Reel To Reel: The Hunger Games: Mockingjay - Part 1
Going Rate: Worth full price admission
Starring: Jennifer Lawrence, Josh Hutcherson, Liam Hemsworth, Woody Harrelson, Elizabeth Banks, Julianne Moore
Red Flags: Sci-fi violence and war atrocities
The Hunger Games is not science fiction as much as it is social-science fiction. It's not a fantasy about how people have advanced or the tech surrounding them, but what they have created or destroyed and done to themselves that transcends any timeline. This is why Suzanne Collins' universe has so much impact. It's not about tomorrow; it's about today disguised as tomorrow modulated against your political leanings.
I noted the second film in this saga was mostly setup. Now we're at the payoff stage. Panem is coming apart as the rebellion grows, and Katniss Everdeen (Lawrence) is the reluctant face of the revolution. It's not a battle she wants to fight, but yet she is motivated by the capitol's destruction of her former home, District 12. Now living with her family in District 13, a deep underground bunker of the resistance, she has to find her role in this struggle. If she refuses to take leadership of the uprising, it could flame out. If she does, the cost could be tremendous, including the life of her love Peeta Mellark (Hutcherson).
Peeta is now in the hands of the Capitol, and he looks like he's turned traitor. Maybe. You know how your girlfriends always seem to know more about you than you think? Kat detects something is amiss as Peeta nearly begs for peace on state-controlled television. The resistance, in the meantime, is planting "propos:" propaganda bombs even more powerful than the dark money ads we saw in the midterms. Katniss is their star, but getting the right message out requires more than just looking good on camera.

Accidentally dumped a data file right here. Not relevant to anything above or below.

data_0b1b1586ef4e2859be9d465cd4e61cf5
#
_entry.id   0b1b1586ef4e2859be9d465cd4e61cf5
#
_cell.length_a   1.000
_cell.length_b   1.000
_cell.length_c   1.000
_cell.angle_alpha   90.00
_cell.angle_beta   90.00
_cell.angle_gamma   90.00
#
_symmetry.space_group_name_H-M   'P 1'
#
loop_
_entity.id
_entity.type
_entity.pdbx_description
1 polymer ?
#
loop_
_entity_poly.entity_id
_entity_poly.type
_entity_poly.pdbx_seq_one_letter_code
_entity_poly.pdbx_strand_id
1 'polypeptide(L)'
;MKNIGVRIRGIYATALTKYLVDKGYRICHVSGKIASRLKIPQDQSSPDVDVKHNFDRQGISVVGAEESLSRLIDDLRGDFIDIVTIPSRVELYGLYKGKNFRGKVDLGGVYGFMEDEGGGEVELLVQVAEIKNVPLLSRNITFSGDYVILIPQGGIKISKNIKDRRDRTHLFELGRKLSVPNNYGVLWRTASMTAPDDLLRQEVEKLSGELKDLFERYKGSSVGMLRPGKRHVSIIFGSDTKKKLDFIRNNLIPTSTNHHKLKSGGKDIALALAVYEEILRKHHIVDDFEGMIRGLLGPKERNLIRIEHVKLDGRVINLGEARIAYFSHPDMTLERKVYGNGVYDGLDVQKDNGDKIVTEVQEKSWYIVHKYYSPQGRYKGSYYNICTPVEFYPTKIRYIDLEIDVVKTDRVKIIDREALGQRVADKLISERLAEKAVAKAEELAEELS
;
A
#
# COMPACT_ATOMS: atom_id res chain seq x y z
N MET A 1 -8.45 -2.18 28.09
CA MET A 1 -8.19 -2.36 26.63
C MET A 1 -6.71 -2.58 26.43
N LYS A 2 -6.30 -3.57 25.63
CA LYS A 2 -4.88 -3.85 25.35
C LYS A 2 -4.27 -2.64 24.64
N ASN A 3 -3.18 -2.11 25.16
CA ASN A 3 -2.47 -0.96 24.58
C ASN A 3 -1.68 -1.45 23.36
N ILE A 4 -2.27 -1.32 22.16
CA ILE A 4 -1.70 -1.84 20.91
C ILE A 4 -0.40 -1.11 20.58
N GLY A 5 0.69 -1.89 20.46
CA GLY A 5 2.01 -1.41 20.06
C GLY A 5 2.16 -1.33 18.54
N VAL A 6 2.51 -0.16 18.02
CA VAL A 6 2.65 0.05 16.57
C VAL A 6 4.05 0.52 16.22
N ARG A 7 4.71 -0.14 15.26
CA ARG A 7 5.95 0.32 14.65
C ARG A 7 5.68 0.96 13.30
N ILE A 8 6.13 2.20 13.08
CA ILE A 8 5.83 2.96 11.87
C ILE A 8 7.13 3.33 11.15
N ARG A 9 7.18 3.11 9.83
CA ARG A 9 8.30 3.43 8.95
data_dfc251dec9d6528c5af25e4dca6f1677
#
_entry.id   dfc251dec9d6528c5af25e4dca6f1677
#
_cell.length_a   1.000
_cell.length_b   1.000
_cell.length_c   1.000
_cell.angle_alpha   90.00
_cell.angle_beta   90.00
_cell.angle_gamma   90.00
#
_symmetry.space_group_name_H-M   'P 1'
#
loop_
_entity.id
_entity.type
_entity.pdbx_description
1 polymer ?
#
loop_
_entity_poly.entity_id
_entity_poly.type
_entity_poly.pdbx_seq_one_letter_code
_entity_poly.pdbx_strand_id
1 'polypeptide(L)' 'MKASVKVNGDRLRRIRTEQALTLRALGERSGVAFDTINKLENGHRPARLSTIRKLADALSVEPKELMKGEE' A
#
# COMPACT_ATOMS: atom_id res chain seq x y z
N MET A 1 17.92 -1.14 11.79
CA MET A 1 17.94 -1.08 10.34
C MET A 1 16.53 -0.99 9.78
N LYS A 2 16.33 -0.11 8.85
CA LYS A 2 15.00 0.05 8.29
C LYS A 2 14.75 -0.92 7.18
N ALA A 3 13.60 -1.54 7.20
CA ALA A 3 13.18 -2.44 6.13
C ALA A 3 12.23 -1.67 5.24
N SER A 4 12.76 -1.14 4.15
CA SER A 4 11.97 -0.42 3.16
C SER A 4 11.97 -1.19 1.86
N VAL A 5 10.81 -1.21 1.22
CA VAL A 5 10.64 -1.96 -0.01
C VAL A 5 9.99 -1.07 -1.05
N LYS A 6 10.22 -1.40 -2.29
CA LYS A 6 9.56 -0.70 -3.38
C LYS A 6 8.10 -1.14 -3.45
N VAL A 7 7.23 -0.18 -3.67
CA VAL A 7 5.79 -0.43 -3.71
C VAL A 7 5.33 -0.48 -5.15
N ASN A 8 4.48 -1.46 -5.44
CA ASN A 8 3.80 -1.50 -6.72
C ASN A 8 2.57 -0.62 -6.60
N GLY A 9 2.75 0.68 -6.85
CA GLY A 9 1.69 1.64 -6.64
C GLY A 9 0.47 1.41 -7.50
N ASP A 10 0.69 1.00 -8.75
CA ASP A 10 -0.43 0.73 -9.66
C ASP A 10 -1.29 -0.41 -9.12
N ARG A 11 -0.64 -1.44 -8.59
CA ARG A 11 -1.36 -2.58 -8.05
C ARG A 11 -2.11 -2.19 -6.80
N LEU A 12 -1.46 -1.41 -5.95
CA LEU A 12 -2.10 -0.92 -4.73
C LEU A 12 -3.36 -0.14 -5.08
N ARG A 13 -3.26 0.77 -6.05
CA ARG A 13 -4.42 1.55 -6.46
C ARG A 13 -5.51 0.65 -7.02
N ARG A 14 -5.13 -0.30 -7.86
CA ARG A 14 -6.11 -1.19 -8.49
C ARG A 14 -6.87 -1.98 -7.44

Enter handler Effie Trinket (Banks). She's depressed and de-ruffled after ending up in the resistance bunker, sentenced to drab green instead of her beloved gaudiness. If this revolution succeeds, will the districts sentence the Capitol residents to wear t-shirts and sweat pants? Never mind. Trinket still knows how to coax out the right words, but it's up to Kat to give the performance. Gamemaker-turned-propagandist Plutarch Heavensbee (Philip Seymour Hoffman, in a bittersweet farewell performance) knows exactly what needs to happen with the businesslike manner of a political public-relations man. District 13 president Alma Coin (Moore) has a cool and inspiring manner of a stateswoman, but you have to wonder, is she a little too cool and measured? At the other end, we have the Capital's President Snow (Donald Sutherland), who continues to be as kindly and yet cold as his hair is white. He tells his people that Panem can only survive through cooperation while continuing to repress everyone and kill whomever he wants.
It's now clear that Panem does not exist on planet Earth -- or even a future Earth -- but in some parallel universe, otherwise I would expect some references to the U.S. Constitution, the Magna Carta, or at least the Declaration of Independence. We don't even get a token tricorn hat. Because it doesn't drag out history, it forces us to see the parallels in our own world through our own eyes.
Breaking this final part of the book trilogy into two parts makes sense once you see the end result on the screen. Hang on for the final part, but I'm betting this series still has enough gas for a few bonus episodes.